Link letters / TUES 10-27-20 / Candy heart sentiment / Hershey's foiled collection / Madre's hermana

Tuesday, October 27, 2020

Hi, all!


Hope everyone has been doing well and staying healthy, as we seem to be getting a third (fourth? fifth?) wave of COVID right now. I've been just staying cooped up in my apartment still, dealing with online classes and work and distracting myself with sports. But sports have been so weird during the pandemic that it's hard to know how seriously to take them or how much credence to give the season. Obviously, football counts on every front — my Steelers are the only undefeated team left in the NFL. Soccer counts, too — Liverpool is currently tied at the top of the English Premier League table and seems to be in pretty good form. But baseball? The Dodgers look like they may very well win the World Series; so, as a SF Giants fan, I decree that this 2020 season is null and void.

Now on to the puzzle!

Constructor: Luci Bresette and David Steinberg

Relative difficulty: Pretty easy

THEME: Phrases that are aptly clued by using the same letters from certain words and phrases

Theme answers:
  • POLITICS AS USUAL (15A: Apt phrase that uses just the letters of U.S. CAPITOL)
  • TREASURE HUNTER (25A: Apt phrase that uses just the letters of UNEARTHS)
  • GETTING MARRIED (42A: Apt phrase that uses just the letters of GRAND TIME)
  • TRAINING SEMINAR (56A: Apt phrase that uses just the letters of MASTERING)
Word of the Day: ESME (32A: "__ & Roy" (children's TV series)) —

Esme & Roy is an American/Canadian animated children's television series created by Dustin Ferrer and Amy Steinberg… The show follows a little girl named Esme and her best friend, a monster named Roy, who take care of all kinds of creatures when their regular guardians need aid. Esme and Roy was broadcast simultaneously on HBO in the United States and Treehouse TV in Canada on August 18, 2018… (Wiki)

• • •
Overall, this puzzle was just fine, The fill was almost all classic crosswordese, and the theme was a bit of a poor man's anagram. But, the theme did at least have some pop to it. POLITICS AS USUAL was definitely my favorite of the theme answers — it felt different and interesting (even though things are decidedly not politics as usual right now...). But then it's like the theme answers just got less and less interesting as they went down. TREASURE HUNTER had a bit of flair. GETTING MARRIED didn't entirely work — that seems like a very specific way of having the "grand time" specified in the clue. And then it's hard to get excited about a TRAINING SEMINAR.

As meh as the three-letter fill was, I did like some of the four-letter fill. I loved: 12A: Chaotic way to run as AMOK; 36D: Safe space? as BANK (even if I did try to put in "base" first); 51D: Link letters as HTTP; 62A: Things you might open with a click as PENS; and 64A: Hitch, say as KNOT. But my favorite word of the puzzle was the five-letter word: KAPUT (1D). How great a word is that?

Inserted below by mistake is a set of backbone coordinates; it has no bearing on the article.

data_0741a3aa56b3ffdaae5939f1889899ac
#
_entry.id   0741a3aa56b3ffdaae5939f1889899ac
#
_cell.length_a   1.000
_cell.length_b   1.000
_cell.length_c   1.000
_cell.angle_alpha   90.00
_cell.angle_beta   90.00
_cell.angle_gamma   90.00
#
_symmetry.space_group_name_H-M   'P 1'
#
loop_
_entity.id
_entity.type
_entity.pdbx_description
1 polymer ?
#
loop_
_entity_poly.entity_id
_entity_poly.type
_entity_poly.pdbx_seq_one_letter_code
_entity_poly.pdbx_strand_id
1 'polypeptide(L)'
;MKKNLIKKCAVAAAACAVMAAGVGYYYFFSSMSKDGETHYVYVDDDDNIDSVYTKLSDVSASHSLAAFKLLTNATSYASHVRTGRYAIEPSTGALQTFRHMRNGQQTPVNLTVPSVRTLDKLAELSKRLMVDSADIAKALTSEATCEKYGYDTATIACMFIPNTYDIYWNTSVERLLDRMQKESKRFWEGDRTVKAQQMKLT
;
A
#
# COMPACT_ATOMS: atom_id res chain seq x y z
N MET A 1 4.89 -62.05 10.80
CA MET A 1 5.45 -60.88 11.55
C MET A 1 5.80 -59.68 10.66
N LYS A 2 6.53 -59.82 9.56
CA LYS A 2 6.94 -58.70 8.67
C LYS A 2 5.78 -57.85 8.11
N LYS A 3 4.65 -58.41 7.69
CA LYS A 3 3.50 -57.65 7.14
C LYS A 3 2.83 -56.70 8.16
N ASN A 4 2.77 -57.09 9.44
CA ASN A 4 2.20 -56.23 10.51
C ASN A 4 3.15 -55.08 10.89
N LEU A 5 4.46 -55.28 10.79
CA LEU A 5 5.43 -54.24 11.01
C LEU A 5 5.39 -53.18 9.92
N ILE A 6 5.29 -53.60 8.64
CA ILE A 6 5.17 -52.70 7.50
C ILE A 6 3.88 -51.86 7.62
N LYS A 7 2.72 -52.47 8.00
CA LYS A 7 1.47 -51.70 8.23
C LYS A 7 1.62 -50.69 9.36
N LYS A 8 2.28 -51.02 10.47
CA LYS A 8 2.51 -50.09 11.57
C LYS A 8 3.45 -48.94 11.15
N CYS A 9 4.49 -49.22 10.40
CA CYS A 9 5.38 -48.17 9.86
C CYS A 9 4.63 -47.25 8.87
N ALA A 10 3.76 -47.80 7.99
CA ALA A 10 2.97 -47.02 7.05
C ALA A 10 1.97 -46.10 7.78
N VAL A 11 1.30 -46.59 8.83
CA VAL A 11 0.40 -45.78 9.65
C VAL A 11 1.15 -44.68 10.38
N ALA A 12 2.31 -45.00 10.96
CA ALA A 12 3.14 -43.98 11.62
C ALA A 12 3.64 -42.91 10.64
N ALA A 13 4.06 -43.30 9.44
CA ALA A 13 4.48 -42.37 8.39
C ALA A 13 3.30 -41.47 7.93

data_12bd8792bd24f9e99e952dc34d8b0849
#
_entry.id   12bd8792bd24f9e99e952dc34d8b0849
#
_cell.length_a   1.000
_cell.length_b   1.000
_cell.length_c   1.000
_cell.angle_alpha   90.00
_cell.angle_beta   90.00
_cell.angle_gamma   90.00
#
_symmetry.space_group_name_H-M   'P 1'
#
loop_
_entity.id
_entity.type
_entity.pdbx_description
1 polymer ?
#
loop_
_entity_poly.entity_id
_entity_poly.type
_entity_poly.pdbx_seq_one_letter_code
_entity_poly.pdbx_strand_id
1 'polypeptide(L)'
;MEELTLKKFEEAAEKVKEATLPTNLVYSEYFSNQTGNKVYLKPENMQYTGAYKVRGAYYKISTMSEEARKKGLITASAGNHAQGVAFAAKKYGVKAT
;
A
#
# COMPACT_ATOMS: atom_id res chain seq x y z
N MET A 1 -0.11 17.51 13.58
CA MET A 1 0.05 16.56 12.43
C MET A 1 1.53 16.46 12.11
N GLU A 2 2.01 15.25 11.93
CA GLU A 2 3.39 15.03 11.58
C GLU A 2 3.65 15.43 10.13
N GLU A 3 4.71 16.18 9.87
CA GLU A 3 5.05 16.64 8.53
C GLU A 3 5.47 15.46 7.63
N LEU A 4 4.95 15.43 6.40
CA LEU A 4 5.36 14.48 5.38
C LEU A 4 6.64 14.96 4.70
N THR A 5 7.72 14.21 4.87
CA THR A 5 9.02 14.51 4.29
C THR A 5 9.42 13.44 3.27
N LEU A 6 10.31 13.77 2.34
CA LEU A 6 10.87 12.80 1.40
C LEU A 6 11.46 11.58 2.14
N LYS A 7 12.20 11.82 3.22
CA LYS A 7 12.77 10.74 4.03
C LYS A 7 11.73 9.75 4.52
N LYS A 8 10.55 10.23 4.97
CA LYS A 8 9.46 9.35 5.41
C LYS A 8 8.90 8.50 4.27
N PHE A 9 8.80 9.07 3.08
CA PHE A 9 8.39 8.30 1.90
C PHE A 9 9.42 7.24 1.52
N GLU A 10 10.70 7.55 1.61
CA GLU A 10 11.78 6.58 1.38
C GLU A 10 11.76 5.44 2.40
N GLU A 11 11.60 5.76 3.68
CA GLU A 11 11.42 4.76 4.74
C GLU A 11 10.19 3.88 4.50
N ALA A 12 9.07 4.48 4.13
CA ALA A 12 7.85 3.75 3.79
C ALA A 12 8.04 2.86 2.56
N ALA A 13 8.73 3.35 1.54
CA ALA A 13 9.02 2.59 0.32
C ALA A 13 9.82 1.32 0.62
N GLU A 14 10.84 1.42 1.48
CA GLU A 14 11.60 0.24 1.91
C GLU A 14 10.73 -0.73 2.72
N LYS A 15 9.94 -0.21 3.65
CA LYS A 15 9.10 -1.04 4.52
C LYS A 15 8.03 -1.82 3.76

There was some repetition in the clues/answers with PLUS (5A: Grade upgrade) and MINUS (13D: Grade downgrade) and with RAT (30D: 2020 Chinese zodiac animal) and PIG (34D: 2019 Chinese zodiac animal), but it didn't really bother me, even though I know it bothers some people. In this case, playing the clues off each other was pretty harmless. And, if you have to find a way to clue some ugly-ish words, you might as well have a bit of fun with it.

Some other nits... I generally don't like answers like I'M ON IT (2D: "Consider that done!") or ALL SET (44D: "Ready!") that could really be any number of things. I thought TABLE LINEN (28D) should have been plural as "table linens" — and it seems Google generally agrees with me. Also, TIDAL pools (16D) don't really seem to be what they're called at all (again, according to my very reliable source called Google) — they're "tide" pools. For 6D: Mascara target as LASH... You don't put mascara on just one LASH — you put it on lashes! Seriously — try putting mascara on just a single lash... you can't! SOLO ARTISTS (3D: Ones who play alone) don't always play alone... You can be a soloist, but you're usually still going to need a band to back you up or dancers or something! And, finally, I didn't know ESME & Roy (32A). It's apparently an American/Canadian animated kids TV show that's been around for just two seasons, so that feels pretty obscure, no?

Misc.: 
  • I clearly remember finishing JODI Picoult’s “My Sister’s Keeper” — I decided to read the final 20 pages or so during science class in 8th grade, and *slight spoiler alert* the ending is verrryy sad. So I was on the verge of bawling in class while my teacher went on and on about how the mitochondria is the powerhouse of the cell or something like that! (If you can’t tell, I wasn’t exactly paying attention.) 
  • I figured out EGGO was the answer for 54D: Pop-up breakfast brand and immediately thought, “L’eggo my eggo,” despite not having heard that phrase in years, so I’d say that was some successful marketing on EGGO’s part! 
  • TILT at windmills (60A) is just a lovely phrase! 
  • PICCHU in the puzzle (5D) reminded me of this heart-warming story where Peru opened up Machu PICCHU for just one day so a 26-year-old Japanese tourist who’d waited for seven months in Peru could finally go in and see it! 
  • I dunno if anyone here does the mini crossword puzzle, as well… but this feels wayyy too soon. There are so many other Amys out there — pick literally any of them to clue to!!